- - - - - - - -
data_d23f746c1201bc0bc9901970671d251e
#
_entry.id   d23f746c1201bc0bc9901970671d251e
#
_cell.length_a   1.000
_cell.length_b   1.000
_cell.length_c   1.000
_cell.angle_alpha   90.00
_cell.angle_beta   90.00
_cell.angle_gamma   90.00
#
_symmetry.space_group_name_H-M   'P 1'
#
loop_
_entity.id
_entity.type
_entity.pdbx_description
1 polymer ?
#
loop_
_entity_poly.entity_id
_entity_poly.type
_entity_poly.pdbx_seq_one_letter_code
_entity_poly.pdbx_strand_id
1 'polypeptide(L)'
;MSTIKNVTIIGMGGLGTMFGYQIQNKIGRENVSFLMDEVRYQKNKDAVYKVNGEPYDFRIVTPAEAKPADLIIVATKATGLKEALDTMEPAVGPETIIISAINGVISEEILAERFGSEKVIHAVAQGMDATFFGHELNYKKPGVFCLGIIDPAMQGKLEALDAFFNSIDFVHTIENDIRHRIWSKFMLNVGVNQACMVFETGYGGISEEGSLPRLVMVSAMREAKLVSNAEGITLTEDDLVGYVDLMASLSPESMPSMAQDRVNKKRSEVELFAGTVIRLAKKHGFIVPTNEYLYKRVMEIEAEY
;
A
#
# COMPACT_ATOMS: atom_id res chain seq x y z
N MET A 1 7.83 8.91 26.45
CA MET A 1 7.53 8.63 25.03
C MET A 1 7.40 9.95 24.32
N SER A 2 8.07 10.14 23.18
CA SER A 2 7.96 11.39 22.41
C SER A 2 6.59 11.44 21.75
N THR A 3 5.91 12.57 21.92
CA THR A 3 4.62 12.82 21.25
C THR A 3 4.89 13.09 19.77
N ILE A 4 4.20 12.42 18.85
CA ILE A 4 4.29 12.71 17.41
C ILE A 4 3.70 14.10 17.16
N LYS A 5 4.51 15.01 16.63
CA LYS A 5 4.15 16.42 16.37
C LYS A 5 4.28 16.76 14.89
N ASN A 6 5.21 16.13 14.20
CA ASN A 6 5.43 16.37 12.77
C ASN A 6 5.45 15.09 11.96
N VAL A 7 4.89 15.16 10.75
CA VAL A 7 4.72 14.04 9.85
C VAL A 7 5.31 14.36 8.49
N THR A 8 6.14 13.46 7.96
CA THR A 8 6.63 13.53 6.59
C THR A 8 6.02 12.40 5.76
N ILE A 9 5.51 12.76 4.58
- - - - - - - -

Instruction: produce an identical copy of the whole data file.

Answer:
data_d23f746c1201bc0bc9901970671d251e
#
_entry.id   d23f746c1201bc0bc9901970671d251e
#
_cell.length_a   1.000
_cell.length_b   1.000
_cell.length_c   1.000
_cell.angle_alpha   90.00
_cell.angle_beta   90.00
_cell.angle_gamma   90.00
#
_symmetry.space_group_name_H-M   'P 1'
#
loop_
_entity.id
_entity.type
_entity.pdbx_description
1 polymer ?
#
loop_
_entity_poly.entity_id
_entity_poly.type
_entity_poly.pdbx_seq_one_letter_code
_entity_poly.pdbx_strand_id
1 'polypeptide(L)'
;MSTIKNVTIIGMGGLGTMFGYQIQNKIGRENVSFLMDEVRYQKNKDAVYKVNGEPYDFRIVTPAEAKPADLIIVATKATGLKEALDTMEPAVGPETIIISAINGVISEEILAERFGSEKVIHAVAQGMDATFFGHELNYKKPGVFCLGIIDPAMQGKLEALDAFFNSIDFVHTIENDIRHRIWSKFMLNVGVNQACMVFETGYGGISEEGSLPRLVMVSAMREAKLVSNAEGITLTEDDLVGYVDLMASLSPESMPSMAQDRVNKKRSEVELFAGTVIRLAKKHGFIVPTNEYLYKRVMEIEAEY
;
A
#
# COMPACT_ATOMS: atom_id res chain seq x y z
N MET A 1 7.83 8.91 26.45
CA MET A 1 7.53 8.63 25.03
C MET A 1 7.40 9.95 24.32
N SER A 2 8.07 10.14 23.18
CA SER A 2 7.96 11.39 22.41
C SER A 2 6.59 11.44 21.75
N THR A 3 5.91 12.57 21.92
CA THR A 3 4.62 12.82 21.25
C THR A 3 4.89 13.09 19.77
N ILE A 4 4.20 12.42 18.85
CA ILE A 4 4.29 12.71 17.41
C ILE A 4 3.70 14.10 17.16
N LYS A 5 4.51 15.01 16.63
CA LYS A 5 4.15 16.42 16.37
C LYS A 5 4.28 16.76 14.89
N ASN A 6 5.21 16.13 14.20
CA ASN A 6 5.43 16.37 12.77
C ASN A 6 5.45 15.09 11.96
N VAL A 7 4.89 15.16 10.75
CA VAL A 7 4.72 14.04 9.85
C VAL A 7 5.31 14.36 8.49
N THR A 8 6.14 13.46 7.96
CA THR A 8 6.63 13.53 6.59
C THR A 8 6.02 12.40 5.76
N ILE A 9 5.51 12.76 4.58